My parents never had to function as an external organ for me. They didn’t have to agonize over giving me injections or getting our insurance to cover insulin. I didn’t have to deal with other kids thinking I was sick. I didn’t have to be on a first-name basis with the school nurse. I could compete in swimming without testing pool side or worry about keeping snacks in my extemp bin for high school speech. In college, I could eat in the dining hall without a second thought, I never had to take a test while low, or high. I got to celebrate my 21st birthday with a berry mojito and no insulin. I enjoyed our wedding cake with no worries of out of control blood sugar. For more than 2 decades, I was blissfully unaware and unaffected by type 1 diabetes. Read the rest of this entry
I’m not usually one for making a blog all about my weekend… but there’s sooooo much to write about that I’ll hit the highlights now and tell the stories later.
Brad and I grabbed a tasty breakfast on Saturday morning before hitting the road and heading south for a friend’s wedding “back home.” Not only did we have the opportunity to witness two friends vow to love, honor and cherish each other, we got to briefly catch up with a couple of people that we haven’t seen for awhile.
After the wedding, we made a brief stop at the K-fam homestead, then hit the road back to Cleveland to get the keys to our house. We closed on a beautiful house a month ago and we finally have keys and a plan for making it our home. More on the story later…
We reluctantly left our house and went back to our apartment, where we ironed, packed and doubled checked bags for my husband’s trip out west.
Sunday Read the rest of this entry
Today is just strange.
- I put on a new pod last night and it’s bolus beep just sounds weird. Maybe even strangled. Although I appear to be receiving the correct amounts of insulin.
- I may or may not have just used bandaids to secure the adhesive on this Dexcom sensor to make it last until tonight when I can change it.
- I go for my first dilated eye exam today… and probably will have the puff of death test as well. I hate that thing.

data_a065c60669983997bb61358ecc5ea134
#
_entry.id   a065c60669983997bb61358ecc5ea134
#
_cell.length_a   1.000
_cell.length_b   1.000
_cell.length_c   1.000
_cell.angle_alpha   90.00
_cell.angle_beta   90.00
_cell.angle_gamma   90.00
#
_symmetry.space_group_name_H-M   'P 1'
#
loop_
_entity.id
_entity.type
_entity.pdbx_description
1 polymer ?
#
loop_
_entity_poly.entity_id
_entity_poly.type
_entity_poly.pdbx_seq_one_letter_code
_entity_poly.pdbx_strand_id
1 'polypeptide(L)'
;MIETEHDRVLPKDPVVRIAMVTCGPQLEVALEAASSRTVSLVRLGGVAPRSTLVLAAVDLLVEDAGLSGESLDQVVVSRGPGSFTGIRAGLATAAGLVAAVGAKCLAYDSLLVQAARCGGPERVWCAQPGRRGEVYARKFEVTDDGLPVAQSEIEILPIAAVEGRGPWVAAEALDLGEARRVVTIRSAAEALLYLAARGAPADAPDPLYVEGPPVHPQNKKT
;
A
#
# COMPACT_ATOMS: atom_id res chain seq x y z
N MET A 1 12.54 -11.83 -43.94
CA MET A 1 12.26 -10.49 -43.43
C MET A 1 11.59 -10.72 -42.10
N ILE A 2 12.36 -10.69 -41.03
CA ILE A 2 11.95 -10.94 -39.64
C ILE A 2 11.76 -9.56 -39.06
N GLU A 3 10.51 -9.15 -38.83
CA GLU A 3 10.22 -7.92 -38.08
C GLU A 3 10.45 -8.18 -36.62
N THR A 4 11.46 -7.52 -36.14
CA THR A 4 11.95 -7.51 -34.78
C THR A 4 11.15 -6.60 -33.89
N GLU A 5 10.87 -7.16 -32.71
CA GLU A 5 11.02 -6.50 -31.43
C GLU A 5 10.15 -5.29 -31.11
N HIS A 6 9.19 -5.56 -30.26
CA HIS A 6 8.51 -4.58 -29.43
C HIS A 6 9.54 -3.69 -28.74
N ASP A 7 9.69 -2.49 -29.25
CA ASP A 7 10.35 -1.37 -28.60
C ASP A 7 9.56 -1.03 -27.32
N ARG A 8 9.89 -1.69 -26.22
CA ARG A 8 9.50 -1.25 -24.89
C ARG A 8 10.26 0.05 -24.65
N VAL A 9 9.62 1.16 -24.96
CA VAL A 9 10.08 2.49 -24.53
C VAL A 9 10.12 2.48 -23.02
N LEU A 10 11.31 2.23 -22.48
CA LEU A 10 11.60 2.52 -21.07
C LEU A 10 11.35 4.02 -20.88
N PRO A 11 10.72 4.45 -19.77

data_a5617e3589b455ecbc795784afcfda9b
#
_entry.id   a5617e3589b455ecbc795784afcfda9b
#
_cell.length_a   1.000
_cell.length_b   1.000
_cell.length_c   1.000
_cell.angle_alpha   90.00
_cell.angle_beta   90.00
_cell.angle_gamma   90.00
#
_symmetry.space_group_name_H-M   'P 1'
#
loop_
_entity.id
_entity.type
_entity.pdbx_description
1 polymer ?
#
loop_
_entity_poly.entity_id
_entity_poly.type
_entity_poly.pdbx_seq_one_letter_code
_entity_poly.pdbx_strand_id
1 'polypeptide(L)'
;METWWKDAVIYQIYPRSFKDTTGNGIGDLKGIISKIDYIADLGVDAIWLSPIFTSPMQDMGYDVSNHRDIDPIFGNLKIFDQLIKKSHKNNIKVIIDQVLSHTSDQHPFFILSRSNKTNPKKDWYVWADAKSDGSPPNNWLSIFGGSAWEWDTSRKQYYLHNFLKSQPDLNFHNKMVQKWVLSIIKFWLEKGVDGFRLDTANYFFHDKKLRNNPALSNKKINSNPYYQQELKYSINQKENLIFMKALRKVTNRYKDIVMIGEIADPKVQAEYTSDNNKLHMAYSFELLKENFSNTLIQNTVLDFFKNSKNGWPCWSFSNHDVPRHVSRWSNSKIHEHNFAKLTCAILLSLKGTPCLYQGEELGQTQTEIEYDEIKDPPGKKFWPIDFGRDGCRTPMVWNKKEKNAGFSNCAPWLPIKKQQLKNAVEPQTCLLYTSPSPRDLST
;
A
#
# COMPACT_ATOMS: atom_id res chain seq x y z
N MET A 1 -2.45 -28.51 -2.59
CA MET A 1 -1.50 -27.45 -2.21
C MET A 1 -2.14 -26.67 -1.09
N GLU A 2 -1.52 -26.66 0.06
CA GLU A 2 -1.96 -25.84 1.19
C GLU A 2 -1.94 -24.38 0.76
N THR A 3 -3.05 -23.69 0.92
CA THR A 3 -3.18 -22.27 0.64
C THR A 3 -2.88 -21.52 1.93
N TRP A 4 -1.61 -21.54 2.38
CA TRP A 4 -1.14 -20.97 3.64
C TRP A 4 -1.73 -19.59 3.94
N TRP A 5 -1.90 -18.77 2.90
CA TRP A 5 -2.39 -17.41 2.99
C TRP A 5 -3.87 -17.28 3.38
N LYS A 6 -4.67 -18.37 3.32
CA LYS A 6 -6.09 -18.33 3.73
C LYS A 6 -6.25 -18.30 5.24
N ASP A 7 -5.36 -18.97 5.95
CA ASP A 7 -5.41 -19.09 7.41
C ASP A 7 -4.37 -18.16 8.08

Is anyone else having a strange day today?
The significance of today snuck up on me last yesterday afternoon.
Today, July 6th, is the one year anniversary of starting my “big girl job.” It’s a little crazy to think that at this point last year, I showed up to this agency with a combination of nervousness and excitement. I was amazed that I had my own office, with a window and a real door and I loved it.
On my very first day I was assigned several projects and I was amazed by the responsibility that I was given. In my internships, I wrote a total of about 5 news releases. By the time I finished my first week here (at part time) I’d already written more than that.
I later learned how lucky I was Read the rest of this entry
We were at the car dealership picking up my husband’s car after having to have the brand new tire replaced. We were standing in the show room chatting with our salesman and from across the show room, “he” saw me. “He” was a parent of a child with diabetes.
Is that an OmniPod?!?!
He yelled/exclaimed walking over. Clearly he had spotted my completely exposed arm site. I smiled and responded that yes, it’s an OmniPod. He explained that his son, who was diagnosed with type 1 in infancy and is now 9, uses an insulin pump. They had another year with his current pump but were starting to research other options for their active boy. He asked me if I could wear it swimming and if so did I have to cover it with a patch of sorts (Yes and no). I was wearing it on my arm, they only use midsection sites so he can clip the pump on his waistband. I explained my pod/CGM dance to him (eight rotating sites with plenty of space between the two devices) and confessed that I’ve never worn a different type of pump and that I was much newer to diabetes than his son. We chatted for awhile longer then my husband and I left with a brand new tire.
I am never ashamed of my insulin pump. It keeps me alive after all. But I had a functioning pancreas growing up and my identity and self-confidence were already established before all of this. I wore my pump on my arm in a sleeveless shirt after all and from that, I was able to help someone with their research and I secretly wonder if my attitude about the visible parts of diabetes helped this man feel like his family isn’t alone. I hope.
One thing that he said to me in our conversation made my day, he said that his son can eat anything that he wants since they started using the pump, including chocolate. He could eat like a normal kid as long as he took enough insulin. We left the dealership to go pick up a pizza and share it with friends.